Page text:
On February 9, 2009, President Obama gave his National Security and Homeland Security Advisors 60 days to conduct a Cyberspace Policy Review.1 The stated purpose of this “60-Day Review” was to provide a comprehensive assessment of U.S. policies for cybersecurity.2 According to a White House press release, the review would “develop a strategic framework to ensure that U.S. Government cyber security initiatives are appropriately integrated, resourced and coordinated with Congress and the private sector.”3
The 60-Day Review was an ambitious project and, in the end, took more than 60 days to complete.4 When the final report was issued on May 29, 2009, it offered a careful assessment of the current situation and a broad vision of what the United States must accomplish to secure our digital future. This vision, however, was not fundamentally different from previous iterations of cybersecurity strategy that the U.S. government has issued over the past 12 years.
The 60-Day Review undoubtedly represents a critical step toward addressing the many challenges the United States faces in working to secure its public and private information systems. However, it is important to place this document in proper context and understand what it accomplishes and what business it leaves unfinished. Before much progress can be made in improving cybersecurity, there are some tough policy decisions that have to be made.
The 60-Day Review does not take on many of those decisions. Rather, it provides an accurate and troubling picture of what the country is up against. It offers a glimpse of the daunting but important tasks of trying to harmonize the cybersecurity programs within government, establishing an effective partnership with the private sector, and developing strong relationships with other nations to combat cyber crime. It recommends…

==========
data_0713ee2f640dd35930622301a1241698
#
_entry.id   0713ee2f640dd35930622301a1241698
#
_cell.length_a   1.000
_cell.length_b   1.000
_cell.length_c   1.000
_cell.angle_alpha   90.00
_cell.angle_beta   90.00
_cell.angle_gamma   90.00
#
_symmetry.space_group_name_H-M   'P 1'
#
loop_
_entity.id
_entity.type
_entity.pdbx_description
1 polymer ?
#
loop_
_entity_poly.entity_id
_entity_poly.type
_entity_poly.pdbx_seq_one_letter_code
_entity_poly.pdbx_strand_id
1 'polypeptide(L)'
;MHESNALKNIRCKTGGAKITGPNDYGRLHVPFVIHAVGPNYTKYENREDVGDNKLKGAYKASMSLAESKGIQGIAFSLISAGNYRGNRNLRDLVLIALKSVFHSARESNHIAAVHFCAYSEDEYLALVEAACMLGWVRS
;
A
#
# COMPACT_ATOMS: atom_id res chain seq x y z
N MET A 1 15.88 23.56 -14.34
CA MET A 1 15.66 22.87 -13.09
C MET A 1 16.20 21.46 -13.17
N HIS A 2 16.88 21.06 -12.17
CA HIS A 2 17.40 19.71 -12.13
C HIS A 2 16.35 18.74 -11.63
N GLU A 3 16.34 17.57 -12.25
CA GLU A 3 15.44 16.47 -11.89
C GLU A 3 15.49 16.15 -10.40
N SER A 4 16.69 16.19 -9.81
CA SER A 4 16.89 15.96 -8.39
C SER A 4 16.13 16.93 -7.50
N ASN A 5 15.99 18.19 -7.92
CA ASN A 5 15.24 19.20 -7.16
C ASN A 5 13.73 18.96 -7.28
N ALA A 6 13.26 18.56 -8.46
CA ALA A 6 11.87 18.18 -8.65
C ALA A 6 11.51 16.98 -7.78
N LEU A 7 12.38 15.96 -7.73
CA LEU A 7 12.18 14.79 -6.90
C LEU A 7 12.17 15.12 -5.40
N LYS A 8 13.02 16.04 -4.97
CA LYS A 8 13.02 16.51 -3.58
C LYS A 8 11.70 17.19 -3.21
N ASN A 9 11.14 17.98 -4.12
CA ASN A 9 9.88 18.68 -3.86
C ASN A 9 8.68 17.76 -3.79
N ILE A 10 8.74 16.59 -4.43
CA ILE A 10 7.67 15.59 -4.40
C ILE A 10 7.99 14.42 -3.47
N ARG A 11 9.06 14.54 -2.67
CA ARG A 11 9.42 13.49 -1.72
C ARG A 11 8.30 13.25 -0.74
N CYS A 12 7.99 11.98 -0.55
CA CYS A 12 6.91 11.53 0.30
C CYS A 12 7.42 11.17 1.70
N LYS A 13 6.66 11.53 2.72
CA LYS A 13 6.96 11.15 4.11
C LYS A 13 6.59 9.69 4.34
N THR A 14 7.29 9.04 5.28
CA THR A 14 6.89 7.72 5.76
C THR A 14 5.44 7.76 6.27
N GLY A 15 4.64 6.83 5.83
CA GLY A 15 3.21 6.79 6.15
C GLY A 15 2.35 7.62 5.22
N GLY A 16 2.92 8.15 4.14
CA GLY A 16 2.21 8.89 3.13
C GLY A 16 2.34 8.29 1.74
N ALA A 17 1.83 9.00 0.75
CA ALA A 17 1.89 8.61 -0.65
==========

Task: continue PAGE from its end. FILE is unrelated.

For more than 30 years, our country has struggled to delineate the boundaries of domestic intelligence operations. Americans tend to regard those government components exercising national security powers within the borders of the United States (whether under clear authority or not) with an inherent suspicion bolstered by historical experience.
We tolerate the existence of such components but insist that they be highly regulated, particularly with respect to any activities that impinge upon civil society. Historical circumstances influence, but never erase, this regulatory imperative. Despite this imperative, components may occasionally escape regulation – at least for a time – because they are unknown, their missions remain mysterious or only partially understood, or because (intentionally or not) a convincing illusion of sufficient regulation is presented to the examining eye.
In the fall of 2001, the Bush administration was looking for a place to imprison and interrogate alleged al Qaeda members away from the prying eyes of other countries and insulated from the supervision of United States courts. The Defense Department believed that the Naval Base at Guantánamo Bay, Cuba might work, so it asked the Justice Department’s Office of Legal Counsel (OLC) whether federal courts would entertain habeas corpus petitions filed by prisoners at Guantánamo, or whether they would dismiss such petitions as beyond their jurisdiction. On December 28, 2001, OLC responded with a thorough and balanced analysis of how the federal courts were likely to resolve the jurisdictional question. The memorandum prepared by OLC explained the arguments against such jurisdiction, but it also explored possible strengths in the opposing position. The memorandum predicted that federal courts would not exercise jurisdiction but explained the risk of a contrary ruling. Acting in reliance on this memorandum, the government started imprisoning and interrogating alleged al Qaeda members at Guantánamo the following month, cognizant of the risk that a federal court might find habeas jurisdiction.